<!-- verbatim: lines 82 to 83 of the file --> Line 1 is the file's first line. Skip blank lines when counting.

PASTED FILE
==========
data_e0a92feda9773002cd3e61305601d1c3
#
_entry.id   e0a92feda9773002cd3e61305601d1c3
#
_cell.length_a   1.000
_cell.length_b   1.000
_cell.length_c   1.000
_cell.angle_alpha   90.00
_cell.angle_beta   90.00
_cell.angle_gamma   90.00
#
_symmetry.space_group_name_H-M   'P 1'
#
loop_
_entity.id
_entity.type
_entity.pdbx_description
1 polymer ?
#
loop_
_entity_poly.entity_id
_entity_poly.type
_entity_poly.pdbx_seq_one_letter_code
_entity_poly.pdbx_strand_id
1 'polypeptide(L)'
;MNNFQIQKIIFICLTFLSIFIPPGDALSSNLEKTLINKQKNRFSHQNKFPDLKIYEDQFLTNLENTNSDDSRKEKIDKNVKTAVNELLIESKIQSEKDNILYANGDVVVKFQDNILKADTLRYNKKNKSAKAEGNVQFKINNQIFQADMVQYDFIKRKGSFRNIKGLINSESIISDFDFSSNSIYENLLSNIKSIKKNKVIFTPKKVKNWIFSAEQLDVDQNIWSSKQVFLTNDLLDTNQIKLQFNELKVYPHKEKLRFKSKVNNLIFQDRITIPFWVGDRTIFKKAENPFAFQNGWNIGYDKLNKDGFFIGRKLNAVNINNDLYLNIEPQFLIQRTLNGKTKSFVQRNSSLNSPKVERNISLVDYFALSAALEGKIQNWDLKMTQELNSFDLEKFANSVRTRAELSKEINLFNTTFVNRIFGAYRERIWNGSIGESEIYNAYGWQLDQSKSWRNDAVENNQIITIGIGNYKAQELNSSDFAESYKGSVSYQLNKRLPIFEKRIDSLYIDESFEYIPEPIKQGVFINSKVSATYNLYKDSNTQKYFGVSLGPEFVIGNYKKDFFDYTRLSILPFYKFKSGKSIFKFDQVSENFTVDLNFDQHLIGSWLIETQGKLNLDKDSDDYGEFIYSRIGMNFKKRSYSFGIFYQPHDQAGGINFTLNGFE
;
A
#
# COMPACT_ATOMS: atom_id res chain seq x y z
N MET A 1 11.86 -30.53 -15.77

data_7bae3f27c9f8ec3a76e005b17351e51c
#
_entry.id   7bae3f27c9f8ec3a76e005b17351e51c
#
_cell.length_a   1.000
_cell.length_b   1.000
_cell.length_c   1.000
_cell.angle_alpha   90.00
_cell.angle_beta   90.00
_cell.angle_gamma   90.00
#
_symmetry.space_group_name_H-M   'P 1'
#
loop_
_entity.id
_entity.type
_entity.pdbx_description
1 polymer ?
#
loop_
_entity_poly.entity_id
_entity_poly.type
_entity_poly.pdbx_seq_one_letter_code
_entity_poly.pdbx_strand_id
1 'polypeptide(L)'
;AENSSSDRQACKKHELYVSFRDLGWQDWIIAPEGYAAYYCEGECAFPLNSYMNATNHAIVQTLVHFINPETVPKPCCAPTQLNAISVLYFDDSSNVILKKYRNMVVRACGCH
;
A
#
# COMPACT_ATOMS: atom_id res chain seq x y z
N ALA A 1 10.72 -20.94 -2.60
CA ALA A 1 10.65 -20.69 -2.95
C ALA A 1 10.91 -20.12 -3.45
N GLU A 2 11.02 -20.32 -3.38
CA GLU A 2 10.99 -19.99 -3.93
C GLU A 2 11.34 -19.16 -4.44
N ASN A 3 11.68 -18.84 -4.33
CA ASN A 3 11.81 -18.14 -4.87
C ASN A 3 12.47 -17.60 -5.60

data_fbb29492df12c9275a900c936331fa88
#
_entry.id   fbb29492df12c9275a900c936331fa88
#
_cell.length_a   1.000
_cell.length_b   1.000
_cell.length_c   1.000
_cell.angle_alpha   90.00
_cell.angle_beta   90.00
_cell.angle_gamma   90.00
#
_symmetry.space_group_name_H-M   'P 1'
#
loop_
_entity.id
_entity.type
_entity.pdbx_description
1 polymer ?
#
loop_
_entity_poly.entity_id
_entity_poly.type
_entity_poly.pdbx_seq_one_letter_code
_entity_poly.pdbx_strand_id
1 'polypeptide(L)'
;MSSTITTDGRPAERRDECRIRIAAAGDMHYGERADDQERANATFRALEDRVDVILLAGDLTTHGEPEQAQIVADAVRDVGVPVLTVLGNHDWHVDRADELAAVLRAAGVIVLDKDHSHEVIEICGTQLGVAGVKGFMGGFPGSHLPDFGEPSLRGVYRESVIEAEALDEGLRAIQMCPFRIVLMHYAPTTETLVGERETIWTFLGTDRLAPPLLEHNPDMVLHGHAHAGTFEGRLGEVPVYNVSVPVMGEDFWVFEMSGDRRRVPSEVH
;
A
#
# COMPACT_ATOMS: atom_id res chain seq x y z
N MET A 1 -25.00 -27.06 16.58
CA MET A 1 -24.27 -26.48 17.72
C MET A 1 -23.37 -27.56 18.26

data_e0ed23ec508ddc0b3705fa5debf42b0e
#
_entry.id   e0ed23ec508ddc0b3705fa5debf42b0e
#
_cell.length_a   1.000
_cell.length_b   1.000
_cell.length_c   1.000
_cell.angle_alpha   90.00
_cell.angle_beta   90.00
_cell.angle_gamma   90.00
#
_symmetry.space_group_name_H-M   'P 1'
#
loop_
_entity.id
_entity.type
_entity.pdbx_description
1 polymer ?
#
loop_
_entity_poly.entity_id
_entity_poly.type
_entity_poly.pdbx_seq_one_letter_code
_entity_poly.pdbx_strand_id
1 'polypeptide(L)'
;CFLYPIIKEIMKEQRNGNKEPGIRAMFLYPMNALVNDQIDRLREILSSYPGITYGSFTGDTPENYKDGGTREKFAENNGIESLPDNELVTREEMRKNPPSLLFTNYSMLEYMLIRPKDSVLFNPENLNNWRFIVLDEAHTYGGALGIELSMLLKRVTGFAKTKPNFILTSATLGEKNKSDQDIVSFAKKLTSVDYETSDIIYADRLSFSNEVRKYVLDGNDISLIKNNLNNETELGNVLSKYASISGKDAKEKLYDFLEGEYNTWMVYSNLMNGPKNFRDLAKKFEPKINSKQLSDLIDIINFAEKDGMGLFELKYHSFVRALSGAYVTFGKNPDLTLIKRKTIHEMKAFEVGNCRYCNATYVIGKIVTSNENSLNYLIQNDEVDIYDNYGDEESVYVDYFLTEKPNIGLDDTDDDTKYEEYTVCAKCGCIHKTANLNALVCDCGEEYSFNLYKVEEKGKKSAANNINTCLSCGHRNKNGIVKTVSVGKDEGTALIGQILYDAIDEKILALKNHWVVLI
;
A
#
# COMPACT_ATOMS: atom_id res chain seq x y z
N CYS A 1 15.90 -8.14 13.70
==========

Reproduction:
_symmetry.space_group_name_H-M   'P 1'
#